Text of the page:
it is either empty, nil, or of the form cons(int,intlist). it is either empty, aka nil, or of the form cons(int,intlist).
nil and cons() are called constructors, and define different nil() and cons() are called constructors, and define different
"shapes" that objects of the type can take. "shapes" that objects of the type can take.
However, because the second argument of a cons() constructor is itself However, because the second argument of a cons() constructor is itself
an intlist, this type is said to be recursively defined. an intlist, this type is said to be recursively or inductively defined.
Functional programmers will recognise nil or cons() as the standard Functional programmers will recognise nil or cons() as the standard
way of defining a list, so more intuitively, intlist is simply way of defining a list, so more intuitively, intlist is simply
a list of integers! a list of integers!
...@@ -42,6 +47,9 @@ module which implements all the data types, a constructor function for ...@@ -42,6 +47,9 @@ module which implements all the data types, a constructor function for
each constructor, deconstructor functions to help you to take objects each constructor, deconstructor functions to help you to take objects
apart again and printing functions to help you with debugging. apart again and printing functions to help you with debugging.
(Plus, new May 2014: a tree-walking free function if you invoke datadec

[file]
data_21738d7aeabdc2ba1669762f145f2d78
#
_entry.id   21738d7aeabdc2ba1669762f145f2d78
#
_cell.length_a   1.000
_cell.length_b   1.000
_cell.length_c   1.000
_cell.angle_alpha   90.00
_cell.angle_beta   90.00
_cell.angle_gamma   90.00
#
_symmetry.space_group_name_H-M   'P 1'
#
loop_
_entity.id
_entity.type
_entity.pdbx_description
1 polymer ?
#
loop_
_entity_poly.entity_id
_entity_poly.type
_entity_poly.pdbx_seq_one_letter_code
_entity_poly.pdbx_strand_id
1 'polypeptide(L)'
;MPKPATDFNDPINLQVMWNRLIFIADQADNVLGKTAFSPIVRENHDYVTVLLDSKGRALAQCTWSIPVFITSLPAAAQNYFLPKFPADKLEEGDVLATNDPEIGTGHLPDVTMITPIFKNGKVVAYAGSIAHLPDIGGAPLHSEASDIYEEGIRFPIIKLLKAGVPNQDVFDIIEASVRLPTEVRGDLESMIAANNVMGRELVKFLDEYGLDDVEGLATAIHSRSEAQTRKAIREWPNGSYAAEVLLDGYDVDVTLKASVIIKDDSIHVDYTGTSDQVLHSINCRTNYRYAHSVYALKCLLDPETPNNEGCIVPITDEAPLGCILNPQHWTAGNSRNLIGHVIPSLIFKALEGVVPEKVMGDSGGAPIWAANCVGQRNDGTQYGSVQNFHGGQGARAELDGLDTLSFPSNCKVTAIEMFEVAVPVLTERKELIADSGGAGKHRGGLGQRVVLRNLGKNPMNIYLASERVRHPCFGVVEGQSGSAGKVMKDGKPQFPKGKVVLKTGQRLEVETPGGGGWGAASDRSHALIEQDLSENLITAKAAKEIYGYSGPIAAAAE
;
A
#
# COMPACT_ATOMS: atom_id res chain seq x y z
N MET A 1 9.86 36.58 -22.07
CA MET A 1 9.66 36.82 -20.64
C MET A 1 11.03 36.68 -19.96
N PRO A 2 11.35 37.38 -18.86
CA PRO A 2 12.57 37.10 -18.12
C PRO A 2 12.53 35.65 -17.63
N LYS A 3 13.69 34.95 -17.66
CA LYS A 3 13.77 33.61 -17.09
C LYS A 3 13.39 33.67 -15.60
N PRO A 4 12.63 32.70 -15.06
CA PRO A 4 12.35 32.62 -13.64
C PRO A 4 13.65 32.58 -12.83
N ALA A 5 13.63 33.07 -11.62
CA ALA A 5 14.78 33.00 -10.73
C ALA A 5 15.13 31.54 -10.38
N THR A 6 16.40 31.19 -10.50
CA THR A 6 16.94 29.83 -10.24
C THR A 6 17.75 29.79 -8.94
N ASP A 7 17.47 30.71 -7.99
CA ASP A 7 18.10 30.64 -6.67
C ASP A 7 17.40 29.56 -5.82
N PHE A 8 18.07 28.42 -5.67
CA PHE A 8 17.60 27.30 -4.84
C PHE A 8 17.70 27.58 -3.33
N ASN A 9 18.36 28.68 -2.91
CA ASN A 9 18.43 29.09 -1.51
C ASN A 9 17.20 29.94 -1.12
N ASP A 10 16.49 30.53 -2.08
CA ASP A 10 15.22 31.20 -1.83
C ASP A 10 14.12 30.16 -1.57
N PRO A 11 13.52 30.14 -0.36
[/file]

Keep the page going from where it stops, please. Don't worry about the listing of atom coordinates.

with the new -f option).
Building and Packaging datadec Building and Packaging datadec
------------------------------ ------------------------------
...@@ -56,4 +64,3 @@ input file which declares some recursive data types (lists and trees), ...@@ -56,4 +64,3 @@ input file which declares some recursive data types (lists and trees),
and ctest.c is the test harness that uses them. cd into test and run make and ctest.c is the test harness that uses them. cd into test and run make
to turn cdata.in into cx.h and cx.c, and to compile cx.c and ctest.c and to turn cdata.in into cx.h and cx.c, and to compile cx.c and ctest.c and
link them.. link them..
datadec (1.2) trusty; urgency=low
* added experimental free_TYPE() generation (-f option to datadec)
-- Duncan C. White <dcw@doc.ic.ac.uk> Thu, 14 Aug 2014 15:06:06 +0100
datadec (1.1-1) unstable; urgency=low datadec (1.1-1) unstable; urgency=low
* Initial release, created by dh_make as a test * Initial release, created by dh_make as a test
......
...@@ -91,7 +91,7 @@ BOOL parse_data( char *exports, char *globals, char *begin, declnlist *dp ) ...@@ -91,7 +91,7 @@ BOOL parse_data( char *exports, char *globals, char *begin, declnlist *dp )
MUSTBE( tTYPE, "TYPE/EXPORT/GLOBAL/BEGIN expected" ); MUSTBE( tTYPE, "TYPE/EXPORT/GLOBAL/BEGIN expected" );
MUSTBE( tOPENCURLY, "{ expected" ); MUSTBE( tOPENCURLY, "{ expected" );
if( ! parse_declns( dp ) ) return FALSE; if( ! parse_declns( dp ) ) return FALSE;
MUSTBE( tCLOSECURLY, "{ expected" ); MUSTBE( tCLOSECURLY, "} expected" );
MUSTBE( tEOF, "Spurious characters found beyond EOF" ); MUSTBE( tEOF, "Spurious characters found beyond EOF" );
return TRUE; return TRUE;
...@@ -204,7 +204,7 @@ static BOOL parse_shape( char **tagname, paramlist *pl, printlist *print ) ...@@ -204,7 +204,7 @@ static BOOL parse_shape( char **tagname, paramlist *pl, printlist *print )
{ {
if( ! parse_params( pl ) ) return FALSE; if( ! parse_params( pl ) ) return FALSE;
MUSTBE( tCLOSEBR, "')' expected" ); MUSTBE( tCLOSEBR, "',' or ')' expected" );
} else } else
{ {
ungettok(); ungettok();
......
DEST = $(TOOLDIR) DEST = $(TOOLDIR)
LIBDIR = $(DEST)/lib/$(ARCH) LIBDIR = $(DEST)/lib/$(ARCH)
INCDIR = $(DEST)/include INCDIR = $(DEST)/include
CFLAGS = -I. -I$(INCDIR) -g -UDEBUGGING -Wall CFLAGS = -I. -I$(INCDIR) -g -UDEBUGGING -Wall
LDLIBS = -L$(LIBDIR) -lmem LDLIBS = -L$(LIBDIR) -lmem
TESTEXECS = ctest TESTEXECS = ctest
AUTOCRAP = ctest.o cx.[och] AUTOCRAP = ctest.o cx.[och]
......